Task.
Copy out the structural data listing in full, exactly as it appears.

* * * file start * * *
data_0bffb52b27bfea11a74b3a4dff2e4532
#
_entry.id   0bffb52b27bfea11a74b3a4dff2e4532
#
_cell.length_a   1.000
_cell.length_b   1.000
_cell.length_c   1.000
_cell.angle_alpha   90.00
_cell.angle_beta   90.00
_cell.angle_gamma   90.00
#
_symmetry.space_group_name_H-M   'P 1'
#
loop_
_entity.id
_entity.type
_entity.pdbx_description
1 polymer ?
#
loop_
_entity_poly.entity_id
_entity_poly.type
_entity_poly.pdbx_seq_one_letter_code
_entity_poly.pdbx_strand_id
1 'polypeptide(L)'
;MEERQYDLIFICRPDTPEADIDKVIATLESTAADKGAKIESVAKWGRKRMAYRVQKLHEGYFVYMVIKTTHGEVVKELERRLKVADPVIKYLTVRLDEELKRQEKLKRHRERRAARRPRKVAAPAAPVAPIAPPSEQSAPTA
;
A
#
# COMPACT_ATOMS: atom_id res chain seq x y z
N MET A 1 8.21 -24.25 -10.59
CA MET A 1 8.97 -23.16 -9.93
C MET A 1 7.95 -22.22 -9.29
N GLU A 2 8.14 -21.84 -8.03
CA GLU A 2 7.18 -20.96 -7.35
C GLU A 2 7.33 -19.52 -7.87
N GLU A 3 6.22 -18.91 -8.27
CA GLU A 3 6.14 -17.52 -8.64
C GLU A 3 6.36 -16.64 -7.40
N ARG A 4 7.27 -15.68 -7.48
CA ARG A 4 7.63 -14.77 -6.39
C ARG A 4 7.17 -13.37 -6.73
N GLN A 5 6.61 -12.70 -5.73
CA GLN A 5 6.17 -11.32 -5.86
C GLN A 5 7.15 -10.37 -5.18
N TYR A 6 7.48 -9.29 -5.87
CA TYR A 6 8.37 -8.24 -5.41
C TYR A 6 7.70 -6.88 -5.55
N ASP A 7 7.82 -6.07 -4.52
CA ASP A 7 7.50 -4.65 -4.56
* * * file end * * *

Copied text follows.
data_0bffb52b27bfea11a74b3a4dff2e4532
#
_entry.id   0bffb52b27bfea11a74b3a4dff2e4532
#
_cell.length_a   1.000
_cell.length_b   1.000
_cell.length_c   1.000
_cell.angle_alpha   90.00
_cell.angle_beta   90.00
_cell.angle_gamma   90.00
#
_symmetry.space_group_name_H-M   'P 1'
#
loop_
_entity.id
_entity.type
_entity.pdbx_description
1 polymer ?
#
loop_
_entity_poly.entity_id
_entity_poly.type
_entity_poly.pdbx_seq_one_letter_code
_entity_poly.pdbx_strand_id
1 'polypeptide(L)'
;MEERQYDLIFICRPDTPEADIDKVIATLESTAADKGAKIESVAKWGRKRMAYRVQKLHEGYFVYMVIKTTHGEVVKELERRLKVADPVIKYLTVRLDEELKRQEKLKRHRERRAARRPRKVAAPAAPVAPIAPPSEQSAPTA
;
A
#
# COMPACT_ATOMS: atom_id res chain seq x y z
N MET A 1 8.21 -24.25 -10.59
CA MET A 1 8.97 -23.16 -9.93
C MET A 1 7.95 -22.22 -9.29
N GLU A 2 8.14 -21.84 -8.03
CA GLU A 2 7.18 -20.96 -7.35
C GLU A 2 7.33 -19.52 -7.87
N GLU A 3 6.22 -18.91 -8.27
CA GLU A 3 6.14 -17.52 -8.64
C GLU A 3 6.36 -16.64 -7.40
N ARG A 4 7.27 -15.68 -7.48
CA ARG A 4 7.63 -14.77 -6.39
C ARG A 4 7.17 -13.37 -6.73
N GLN A 5 6.61 -12.70 -5.73
CA GLN A 5 6.17 -11.32 -5.86
C GLN A 5 7.15 -10.37 -5.18
N TYR A 6 7.48 -9.29 -5.87
CA TYR A 6 8.37 -8.24 -5.41
C TYR A 6 7.70 -6.88 -5.55
N ASP A 7 7.82 -6.07 -4.52
CA ASP A 7 7.50 -4.65 -4.56